Energy Dept. seeks to cut cost of energy storage, boost renewables

Energy Dept. seeks to cut cost of energy storage, boost renewables
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The Energy Department will attempt to decrease the cost of energy storage technology by 90 percent within a decade in an attempt to boost clean energy use.

The department officially announced its “Earthshot” goal on Wednesday, saying in a statement that it’s seeking to accelerate breakthroughs in clean electricity storage. 

“We’re going to bring hundreds of gigawatts of clean energy onto the grid over the next few years, and we need to be able to use that energy wherever and whenever it’s needed,” Energy Secretary Jennifer GranholmJennifer GranholmOVERNIGHT ENERGY: Western wildfires prompt evacuations in California, Oregon| House passes bill requiring EPA to regulate 'forever chemicals' in drinking water | Granholm announces new building energy codes Granholm announces new building energy codes Annual Energy Department report finds slight recovery in energy industry jobs MORE said in a statement. 

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“That’s why DOE is working aggressively toward cheaper, longer duration energy storage to reach President BidenJoe BidenTrump endorses Ken Paxton over George P. Bush in Texas attorney general race GOP lawmakers request Cuba meeting with Biden For families, sending money home to Cuba shouldn't be a political football MORE’s goal of 100% clean electricity by 2035,” she added. 

Energy storage is particularly important in renewable energy use, because it can enable the use of wind and solar energy when the sun isn’t shining and the wind isn’t blowing.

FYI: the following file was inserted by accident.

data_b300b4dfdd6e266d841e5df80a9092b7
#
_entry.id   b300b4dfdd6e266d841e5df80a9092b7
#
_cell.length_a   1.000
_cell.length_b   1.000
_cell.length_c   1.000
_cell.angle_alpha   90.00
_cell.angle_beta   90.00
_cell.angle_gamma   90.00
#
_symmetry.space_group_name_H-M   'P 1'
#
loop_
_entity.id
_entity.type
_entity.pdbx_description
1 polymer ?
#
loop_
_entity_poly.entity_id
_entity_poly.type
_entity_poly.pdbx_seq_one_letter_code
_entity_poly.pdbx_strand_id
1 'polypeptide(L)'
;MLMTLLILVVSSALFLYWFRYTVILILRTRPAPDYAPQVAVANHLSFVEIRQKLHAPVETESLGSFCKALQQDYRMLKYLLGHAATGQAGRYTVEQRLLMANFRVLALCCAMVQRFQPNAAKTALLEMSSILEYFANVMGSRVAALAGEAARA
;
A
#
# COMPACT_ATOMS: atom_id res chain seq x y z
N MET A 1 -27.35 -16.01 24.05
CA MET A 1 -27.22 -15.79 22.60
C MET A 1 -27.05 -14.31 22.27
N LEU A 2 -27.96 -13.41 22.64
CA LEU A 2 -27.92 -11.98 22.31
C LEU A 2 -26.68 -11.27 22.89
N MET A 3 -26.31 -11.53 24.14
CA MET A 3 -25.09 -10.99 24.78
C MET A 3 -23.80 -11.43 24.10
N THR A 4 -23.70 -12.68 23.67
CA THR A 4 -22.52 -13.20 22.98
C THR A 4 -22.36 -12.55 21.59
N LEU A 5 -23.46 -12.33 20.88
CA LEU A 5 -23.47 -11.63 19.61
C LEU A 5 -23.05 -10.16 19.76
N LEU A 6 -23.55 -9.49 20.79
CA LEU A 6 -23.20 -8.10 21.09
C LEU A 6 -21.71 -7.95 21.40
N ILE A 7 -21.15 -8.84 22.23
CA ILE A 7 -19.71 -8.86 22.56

An Energy Department official told reporters in a background call on Tuesday that the department specifically wants to create funding opportunities, leverage its national labs and enhance research and development capabilities in an effort to bring down the cost from the 2020 level of about $160 to $170 per kilowatt hour. 

The price reduction goal is aimed at encouraging utilities and power generators to use an increasing amount of storage technology, officials said. 

The Biden administration has backed a clean electricity standard, which would require the electric sector to only use power from clean sources by 2035. If this is carried out, it may require increased use of renewables, as well as other clean energy sources like nuclear. 

The energy storage goal is the second “Earthshot” goal that has been announced by the department, which previously said it wanted to try to reduce the cost of clean hydrogen energy by 80 percent.